How Can I Get My Dog to Come When Called?
Published on July 24, 2012
Q. My dog does OK on the come when called command, but he’s slow to return to me and takes his time. How can I speed up his response?
A. Your dilemma is not an uncommon one. For many dogs, coming when called is not nearly as exciting as running off leash. Part of the reason for your dog’s slow pace may simply be that he has never been taught to return more quickly, or it may be that returning to your side doesn't offer a big enough reward. Either way, there are methods to speed up his response when you call him.
Reward the Return
It’s important to make coming when called a positive experience for your dog. It can be easy to inadvertently punish your dog for obeying the command by doing something the dog doesn’t enjoy, such as putting him on leash when he returns to your side. Instead of using the come when called command to end your dog's fun, make it part of playtime: A good rule of thumb is that for every five times you call your dog to your side, only one of those times should end in something your dog might not find enjoyable, like leaving the dog park or going inside the house. The rest of the time, reward your dog for coming and then release him to play again.
One of the best ways to increase your dog’s return speed is to reward only the faster recalls. Praise his slower returns and let him go play again, but only offer treats or toys on the quick responses. Take your dog’s speed into account; if he always walks back to you, rather than running, don't expect him to suddenly start sprinting back to you. Instead, reward the returns where he does the least amount of sniffing or where he turns and heads toward you right away. As your dog's response time gets faster, you can adjust your expectations and rewards accordingly.
Make Returning Into a Game
To help speed up your dog's return time, you can turn coming when called into a game of chase, which employs a dog’s natural instinct to run after a moving animal. This works best with nonaggressive dogs, particularly if you're going to have a child playing along. Call your dog’s name while he is out in front of you and then start running or speed walking in the opposite direction. Most dogs will naturally chase after you, but some dogs may need to be enticed with a toy. As soon as your dog gets to your side, stop running and reward him with a treat. If your dog is especially toy motivated, throw a ball or let him chase a stuffed toy on the end of a rope. Then walk forward and wait until his attention is focused away from you; call his name and run or fast walk away from him again. After a few repetitions, your dog should realize that you may disappear if he doesn’t return fast enough and should start to snap his head back at the sound of your call and immediately race back toward you.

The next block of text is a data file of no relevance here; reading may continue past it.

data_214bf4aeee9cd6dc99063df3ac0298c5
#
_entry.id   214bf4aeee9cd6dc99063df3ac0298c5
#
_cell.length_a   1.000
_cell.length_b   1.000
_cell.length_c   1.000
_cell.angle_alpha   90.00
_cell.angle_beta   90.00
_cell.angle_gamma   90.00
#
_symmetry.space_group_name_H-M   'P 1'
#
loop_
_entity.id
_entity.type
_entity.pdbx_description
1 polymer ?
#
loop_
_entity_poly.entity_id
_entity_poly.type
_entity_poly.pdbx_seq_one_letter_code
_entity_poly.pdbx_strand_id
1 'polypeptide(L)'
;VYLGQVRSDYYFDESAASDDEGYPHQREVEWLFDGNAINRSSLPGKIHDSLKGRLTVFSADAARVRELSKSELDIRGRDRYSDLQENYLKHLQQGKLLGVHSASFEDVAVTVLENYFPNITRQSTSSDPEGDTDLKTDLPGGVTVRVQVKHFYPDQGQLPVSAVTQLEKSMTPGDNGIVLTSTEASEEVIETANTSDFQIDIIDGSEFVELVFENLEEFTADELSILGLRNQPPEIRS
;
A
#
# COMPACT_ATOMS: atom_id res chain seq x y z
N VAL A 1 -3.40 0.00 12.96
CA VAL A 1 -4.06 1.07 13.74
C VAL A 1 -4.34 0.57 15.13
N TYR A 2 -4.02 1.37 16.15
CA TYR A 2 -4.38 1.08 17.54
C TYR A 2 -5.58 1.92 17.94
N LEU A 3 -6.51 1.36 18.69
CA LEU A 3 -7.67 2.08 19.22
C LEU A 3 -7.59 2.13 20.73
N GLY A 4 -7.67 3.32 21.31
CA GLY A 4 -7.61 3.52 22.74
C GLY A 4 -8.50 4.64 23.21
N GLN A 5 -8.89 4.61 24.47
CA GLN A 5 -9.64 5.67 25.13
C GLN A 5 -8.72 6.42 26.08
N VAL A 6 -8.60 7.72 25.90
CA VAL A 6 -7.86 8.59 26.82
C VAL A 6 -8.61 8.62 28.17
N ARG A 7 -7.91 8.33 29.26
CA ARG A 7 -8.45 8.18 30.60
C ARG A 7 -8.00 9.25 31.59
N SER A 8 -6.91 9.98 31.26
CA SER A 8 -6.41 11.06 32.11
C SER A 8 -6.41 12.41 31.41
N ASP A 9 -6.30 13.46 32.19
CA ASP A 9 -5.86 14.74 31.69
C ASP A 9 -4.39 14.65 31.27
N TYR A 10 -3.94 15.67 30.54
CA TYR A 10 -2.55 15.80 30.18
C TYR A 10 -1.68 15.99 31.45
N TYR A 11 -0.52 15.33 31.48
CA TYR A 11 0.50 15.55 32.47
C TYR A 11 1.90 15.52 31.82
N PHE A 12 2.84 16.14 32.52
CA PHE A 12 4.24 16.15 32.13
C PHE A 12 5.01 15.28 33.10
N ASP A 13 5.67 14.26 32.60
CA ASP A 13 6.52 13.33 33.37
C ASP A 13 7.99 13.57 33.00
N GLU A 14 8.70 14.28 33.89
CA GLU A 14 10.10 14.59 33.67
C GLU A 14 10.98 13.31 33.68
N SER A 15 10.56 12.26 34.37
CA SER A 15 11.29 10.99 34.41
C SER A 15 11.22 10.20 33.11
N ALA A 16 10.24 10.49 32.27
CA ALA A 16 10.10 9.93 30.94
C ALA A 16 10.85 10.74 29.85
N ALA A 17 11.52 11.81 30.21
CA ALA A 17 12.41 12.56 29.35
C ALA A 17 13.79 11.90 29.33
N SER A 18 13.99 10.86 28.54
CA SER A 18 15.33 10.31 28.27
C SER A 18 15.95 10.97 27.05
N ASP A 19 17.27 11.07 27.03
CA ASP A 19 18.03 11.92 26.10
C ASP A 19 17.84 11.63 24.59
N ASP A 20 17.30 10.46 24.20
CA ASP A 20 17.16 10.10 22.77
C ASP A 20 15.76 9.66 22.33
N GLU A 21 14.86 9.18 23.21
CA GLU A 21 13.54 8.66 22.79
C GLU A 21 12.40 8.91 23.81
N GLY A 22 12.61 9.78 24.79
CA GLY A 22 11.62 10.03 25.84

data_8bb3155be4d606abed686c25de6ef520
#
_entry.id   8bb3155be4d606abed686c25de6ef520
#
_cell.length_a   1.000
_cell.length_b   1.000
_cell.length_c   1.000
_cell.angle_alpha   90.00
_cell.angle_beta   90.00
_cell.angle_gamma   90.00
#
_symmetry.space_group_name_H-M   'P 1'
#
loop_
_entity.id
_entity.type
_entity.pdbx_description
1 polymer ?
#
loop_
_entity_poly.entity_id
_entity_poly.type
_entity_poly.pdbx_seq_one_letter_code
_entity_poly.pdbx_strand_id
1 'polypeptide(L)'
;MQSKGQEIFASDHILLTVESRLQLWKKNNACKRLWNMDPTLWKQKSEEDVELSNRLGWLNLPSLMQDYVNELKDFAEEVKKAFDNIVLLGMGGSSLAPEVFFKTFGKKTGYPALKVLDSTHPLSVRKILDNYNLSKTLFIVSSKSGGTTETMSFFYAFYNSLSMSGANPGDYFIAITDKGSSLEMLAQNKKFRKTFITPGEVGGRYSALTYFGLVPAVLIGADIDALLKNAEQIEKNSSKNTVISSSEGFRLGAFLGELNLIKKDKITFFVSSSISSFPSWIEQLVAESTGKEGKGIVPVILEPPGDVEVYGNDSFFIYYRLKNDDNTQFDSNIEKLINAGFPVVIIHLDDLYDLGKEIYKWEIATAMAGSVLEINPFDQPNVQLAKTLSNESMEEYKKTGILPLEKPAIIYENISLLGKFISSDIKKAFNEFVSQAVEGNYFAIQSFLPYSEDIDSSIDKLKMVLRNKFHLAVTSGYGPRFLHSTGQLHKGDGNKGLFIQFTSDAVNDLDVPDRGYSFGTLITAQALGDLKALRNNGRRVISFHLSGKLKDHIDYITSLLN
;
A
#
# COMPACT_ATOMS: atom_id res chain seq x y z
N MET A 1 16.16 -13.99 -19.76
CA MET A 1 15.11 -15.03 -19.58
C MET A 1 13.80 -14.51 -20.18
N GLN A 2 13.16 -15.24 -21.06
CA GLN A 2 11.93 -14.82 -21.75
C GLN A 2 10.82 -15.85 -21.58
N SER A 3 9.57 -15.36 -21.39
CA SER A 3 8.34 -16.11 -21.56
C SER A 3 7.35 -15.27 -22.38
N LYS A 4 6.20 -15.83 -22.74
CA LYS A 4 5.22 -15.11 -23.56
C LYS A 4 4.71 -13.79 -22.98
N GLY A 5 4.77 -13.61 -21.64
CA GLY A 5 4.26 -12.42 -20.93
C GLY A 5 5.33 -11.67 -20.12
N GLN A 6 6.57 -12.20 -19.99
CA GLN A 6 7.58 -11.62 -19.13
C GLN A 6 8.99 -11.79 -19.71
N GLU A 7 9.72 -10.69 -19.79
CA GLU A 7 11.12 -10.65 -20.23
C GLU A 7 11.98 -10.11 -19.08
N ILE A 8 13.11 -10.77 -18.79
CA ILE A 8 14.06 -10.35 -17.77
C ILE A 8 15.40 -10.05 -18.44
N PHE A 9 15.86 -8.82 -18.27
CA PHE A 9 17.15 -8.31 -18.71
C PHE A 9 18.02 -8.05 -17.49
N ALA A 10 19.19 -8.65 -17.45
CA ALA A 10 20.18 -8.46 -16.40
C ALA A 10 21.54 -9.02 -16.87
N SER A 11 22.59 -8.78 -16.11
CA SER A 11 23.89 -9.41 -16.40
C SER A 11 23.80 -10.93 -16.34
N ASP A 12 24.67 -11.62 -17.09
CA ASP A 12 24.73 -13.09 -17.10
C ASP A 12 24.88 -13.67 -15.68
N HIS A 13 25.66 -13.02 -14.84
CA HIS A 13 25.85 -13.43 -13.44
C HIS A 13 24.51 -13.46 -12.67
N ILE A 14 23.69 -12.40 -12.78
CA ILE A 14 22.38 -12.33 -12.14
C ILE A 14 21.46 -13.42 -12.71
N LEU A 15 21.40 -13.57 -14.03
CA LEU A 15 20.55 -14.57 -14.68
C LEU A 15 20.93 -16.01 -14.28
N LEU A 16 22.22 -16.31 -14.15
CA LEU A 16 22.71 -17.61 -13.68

Hide-and-seek in the house and yard is another fun game that helps build your dog’s excitement for coming when called and is one that the entire family can play. If you are playing by yourself, ask your dog to stay; go into another room and call him to you. If you are playing with multiple people, have one person hold the dog while another person hides and then calls him. Once your dog finds that person, someone else can hide, and so on. The dog should be rewarded randomly with treats, toys, praise or even a bowl of kibble when he finds the hidden person. Hiding places should be kept simple at first (standing in the middle of an open room, for example) but can be made more difficult over time, such as hiding behind doors or in the bathroom with the door open.
By adding excitement and fun to the come when called command, you can make it more likely that you will get a reliable and speedy return every time you call your dog.